By Richard E. Bleil, Ph.D.
Today is Christmas, so no blog.
Oh, uh, Merry Christmas, by the way.
My host family has a visiting dog today. He decided, at some point over the night, to drop off a little Christmas present near my room here in the basement. Been a crappy Christmas so far.
Last year, all Santa left me were reindeer droppings on my roof.
Why do we say that someone is “insane” when what we really mean is that they’re “out of sane”?
When I was in college, I went out to buy a quarter pound of jalapeno flavored jelly beans. I put them in a cup on my desk, and figured that anybody who took some without asking pretty much got what they deserved.
I wasn’t popular in college.
This morning, I received an email with the subject, “If you died tomorrow…” And a Merry Christmas to you, too. Jerk.
There is a trend away from physical gifts and towards “experiences”. Here in the Black Hills, there is an old-fashioned train that one of my friends took her daughter on for Christmas. I have another that gave her daughter a concert ticket, and still a third that gave her daughter a horseback experience. I like this idea. Personally, I am not a fan of sports, which, being a man, is kind of rare and puts me at something of a disadvantage while interacting with other men, but I think I know why sports are so popular among my gender. It’s how fathers and sons often bond (at least traditionally, but I am fully aware that, thankfully, the gender line is finally becoming blurred which is a good thing). It hearkens back to experiences. My father never took me to games, or encouraged me in sports (I was a rather small child, which I’m guessing is at least in part the reason). I’m not trying to cast blame; I didn’t come from money, and there were far more important things on which to spend it, but these kinds of experiences are what kids remember the most, and tend to hold most dear.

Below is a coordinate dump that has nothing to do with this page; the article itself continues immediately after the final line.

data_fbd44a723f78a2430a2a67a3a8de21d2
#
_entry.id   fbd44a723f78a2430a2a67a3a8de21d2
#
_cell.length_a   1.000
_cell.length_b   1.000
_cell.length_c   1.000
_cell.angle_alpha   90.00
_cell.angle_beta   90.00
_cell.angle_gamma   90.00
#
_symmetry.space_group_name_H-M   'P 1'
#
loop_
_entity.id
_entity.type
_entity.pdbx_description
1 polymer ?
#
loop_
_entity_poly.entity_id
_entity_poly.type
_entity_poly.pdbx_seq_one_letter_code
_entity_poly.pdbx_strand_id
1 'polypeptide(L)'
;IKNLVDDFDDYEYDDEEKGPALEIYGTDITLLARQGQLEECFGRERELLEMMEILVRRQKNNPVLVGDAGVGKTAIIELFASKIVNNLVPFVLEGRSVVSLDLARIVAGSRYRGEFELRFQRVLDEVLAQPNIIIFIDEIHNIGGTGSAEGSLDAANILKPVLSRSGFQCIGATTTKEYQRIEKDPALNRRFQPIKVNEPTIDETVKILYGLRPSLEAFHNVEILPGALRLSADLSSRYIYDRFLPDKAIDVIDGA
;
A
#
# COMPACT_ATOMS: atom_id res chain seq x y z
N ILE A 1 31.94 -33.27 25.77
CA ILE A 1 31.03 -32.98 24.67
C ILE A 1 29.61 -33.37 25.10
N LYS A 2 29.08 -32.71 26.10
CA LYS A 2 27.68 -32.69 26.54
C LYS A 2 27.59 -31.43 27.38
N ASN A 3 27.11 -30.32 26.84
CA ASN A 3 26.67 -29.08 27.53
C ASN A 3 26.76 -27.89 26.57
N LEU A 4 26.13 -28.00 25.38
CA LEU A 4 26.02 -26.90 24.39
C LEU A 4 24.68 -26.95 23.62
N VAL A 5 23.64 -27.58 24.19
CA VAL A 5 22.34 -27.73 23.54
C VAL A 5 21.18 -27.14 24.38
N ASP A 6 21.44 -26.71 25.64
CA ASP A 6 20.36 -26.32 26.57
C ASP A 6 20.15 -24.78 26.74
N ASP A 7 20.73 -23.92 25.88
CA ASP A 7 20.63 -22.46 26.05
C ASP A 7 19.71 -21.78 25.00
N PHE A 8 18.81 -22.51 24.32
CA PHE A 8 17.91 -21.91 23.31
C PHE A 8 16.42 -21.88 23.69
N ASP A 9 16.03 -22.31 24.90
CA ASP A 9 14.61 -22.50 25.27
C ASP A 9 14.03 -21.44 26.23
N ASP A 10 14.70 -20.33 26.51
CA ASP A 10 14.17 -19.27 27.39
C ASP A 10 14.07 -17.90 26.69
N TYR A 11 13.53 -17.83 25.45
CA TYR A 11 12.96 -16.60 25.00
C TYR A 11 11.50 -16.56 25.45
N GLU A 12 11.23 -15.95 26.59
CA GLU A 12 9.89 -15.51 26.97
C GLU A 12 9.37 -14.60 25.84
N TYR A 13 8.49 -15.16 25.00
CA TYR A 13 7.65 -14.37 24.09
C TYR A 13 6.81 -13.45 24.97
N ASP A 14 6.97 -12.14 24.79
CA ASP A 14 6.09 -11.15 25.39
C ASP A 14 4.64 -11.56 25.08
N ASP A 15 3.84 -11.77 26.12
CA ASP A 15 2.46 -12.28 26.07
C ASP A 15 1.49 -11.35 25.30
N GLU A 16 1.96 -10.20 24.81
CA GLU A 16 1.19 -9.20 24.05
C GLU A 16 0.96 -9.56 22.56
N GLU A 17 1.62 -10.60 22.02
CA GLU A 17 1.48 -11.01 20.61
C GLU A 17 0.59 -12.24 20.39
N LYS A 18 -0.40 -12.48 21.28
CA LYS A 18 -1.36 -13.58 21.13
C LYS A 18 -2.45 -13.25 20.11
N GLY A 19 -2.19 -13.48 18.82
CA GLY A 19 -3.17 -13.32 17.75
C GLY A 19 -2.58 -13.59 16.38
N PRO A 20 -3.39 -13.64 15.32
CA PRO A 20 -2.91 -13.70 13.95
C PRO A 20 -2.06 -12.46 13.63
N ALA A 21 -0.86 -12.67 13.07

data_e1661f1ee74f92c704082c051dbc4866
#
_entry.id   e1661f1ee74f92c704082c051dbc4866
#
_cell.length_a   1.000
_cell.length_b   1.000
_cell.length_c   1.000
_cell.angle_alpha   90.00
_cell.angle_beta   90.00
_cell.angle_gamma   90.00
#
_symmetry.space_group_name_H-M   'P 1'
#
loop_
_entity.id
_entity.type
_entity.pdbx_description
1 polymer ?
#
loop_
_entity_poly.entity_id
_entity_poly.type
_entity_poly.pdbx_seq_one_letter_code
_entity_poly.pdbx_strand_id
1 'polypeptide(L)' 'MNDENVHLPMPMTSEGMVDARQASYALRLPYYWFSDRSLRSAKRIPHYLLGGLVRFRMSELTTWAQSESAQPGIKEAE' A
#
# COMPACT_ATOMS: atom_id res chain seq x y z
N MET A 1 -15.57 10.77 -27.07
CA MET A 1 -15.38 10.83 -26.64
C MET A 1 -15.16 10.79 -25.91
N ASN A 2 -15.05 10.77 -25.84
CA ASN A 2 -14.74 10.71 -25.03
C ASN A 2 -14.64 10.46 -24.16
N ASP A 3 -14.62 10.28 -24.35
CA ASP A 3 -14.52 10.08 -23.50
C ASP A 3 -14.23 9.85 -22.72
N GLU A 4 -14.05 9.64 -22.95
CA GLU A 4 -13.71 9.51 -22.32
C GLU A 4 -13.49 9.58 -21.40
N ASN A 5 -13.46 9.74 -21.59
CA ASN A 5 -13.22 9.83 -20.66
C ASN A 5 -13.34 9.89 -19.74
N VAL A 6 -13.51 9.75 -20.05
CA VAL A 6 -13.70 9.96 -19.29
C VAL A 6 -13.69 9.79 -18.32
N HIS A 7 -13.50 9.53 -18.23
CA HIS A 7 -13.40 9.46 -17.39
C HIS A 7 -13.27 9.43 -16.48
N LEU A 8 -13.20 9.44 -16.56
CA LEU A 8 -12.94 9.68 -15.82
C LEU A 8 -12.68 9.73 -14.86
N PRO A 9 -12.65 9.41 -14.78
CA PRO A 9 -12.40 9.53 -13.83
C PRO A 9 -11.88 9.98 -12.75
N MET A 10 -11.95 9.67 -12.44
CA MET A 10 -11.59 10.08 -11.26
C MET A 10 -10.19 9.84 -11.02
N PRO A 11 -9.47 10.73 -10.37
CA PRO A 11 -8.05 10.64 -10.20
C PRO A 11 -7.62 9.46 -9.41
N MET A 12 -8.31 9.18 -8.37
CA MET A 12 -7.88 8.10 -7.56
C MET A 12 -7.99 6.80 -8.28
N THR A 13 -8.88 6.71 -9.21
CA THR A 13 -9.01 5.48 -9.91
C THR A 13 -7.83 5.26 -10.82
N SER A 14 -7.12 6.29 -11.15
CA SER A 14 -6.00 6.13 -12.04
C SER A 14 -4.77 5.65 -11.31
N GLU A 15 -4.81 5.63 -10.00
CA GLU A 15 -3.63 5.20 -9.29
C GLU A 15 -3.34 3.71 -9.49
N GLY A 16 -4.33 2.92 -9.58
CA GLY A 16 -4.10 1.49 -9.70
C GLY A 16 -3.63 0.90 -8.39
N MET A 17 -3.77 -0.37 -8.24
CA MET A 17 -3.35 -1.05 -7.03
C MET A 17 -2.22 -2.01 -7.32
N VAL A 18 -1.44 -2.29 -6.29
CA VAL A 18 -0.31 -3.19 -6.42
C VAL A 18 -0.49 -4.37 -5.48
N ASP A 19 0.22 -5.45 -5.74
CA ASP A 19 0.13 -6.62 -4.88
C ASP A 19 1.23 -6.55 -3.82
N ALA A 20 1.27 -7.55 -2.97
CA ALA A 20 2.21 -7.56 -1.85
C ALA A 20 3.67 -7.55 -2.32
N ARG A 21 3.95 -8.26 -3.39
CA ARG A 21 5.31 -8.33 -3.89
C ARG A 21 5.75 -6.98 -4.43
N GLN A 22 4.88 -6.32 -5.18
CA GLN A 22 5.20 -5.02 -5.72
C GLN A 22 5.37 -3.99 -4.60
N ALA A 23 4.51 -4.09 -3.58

I named my bicycle “Ghost,” because many people have heard of it, but almost nobody has actually seen it.
We had text messaging when I was a teenager. We called it the US Mail.
My friend has apparently found a place that sells living mini-Christmas trees. In the spring, you can plant them outside, or keep them as an indoor plant. I think this is beautiful. I normally don’t have a Christmas tree, but if I did, this is an idea that very much appeals to me. For some reason, trees have always been important to me personally. Instead of bringing a tree in, I used to want to find a tree outdoors somewhere, and decorate it with popcorn, berries, nuts, and string that the animals could use as nesting material and leave it as a gift to the creatures that happen upon it. I also thought that, when I’m gone, I would like to be cremated and have my ashes used as fertilizer for a new tree.
When I was a homeowner, it always annoyed me that Christmas and New Year’s are exactly one week apart. Both messed up the garbage pickup schedule, and I never knew when to put the garbage out for two consecutive weeks. So, I just never did, until around June.
On the night of December 25 and 26, 1776, George Washington crossed the Delaware River in Trenton, NJ, in a surprise attack against the Hessian forces.
Today, we have troops scattered around the world. Whether or not you agree with their missions, or the actions that have resulted in them being where they are, the reality is that these brave men and women are doing exactly what we need them to be doing, and are sacrificing as they serve our country. They are separated from their families and loved ones, and following the orders of their superiors. If you disagree with these actions, it is the politicians who put them there. The men and women carrying out the actions deserve nothing but the utmost respect, love, prayers, and gratefulness from those of us still at home.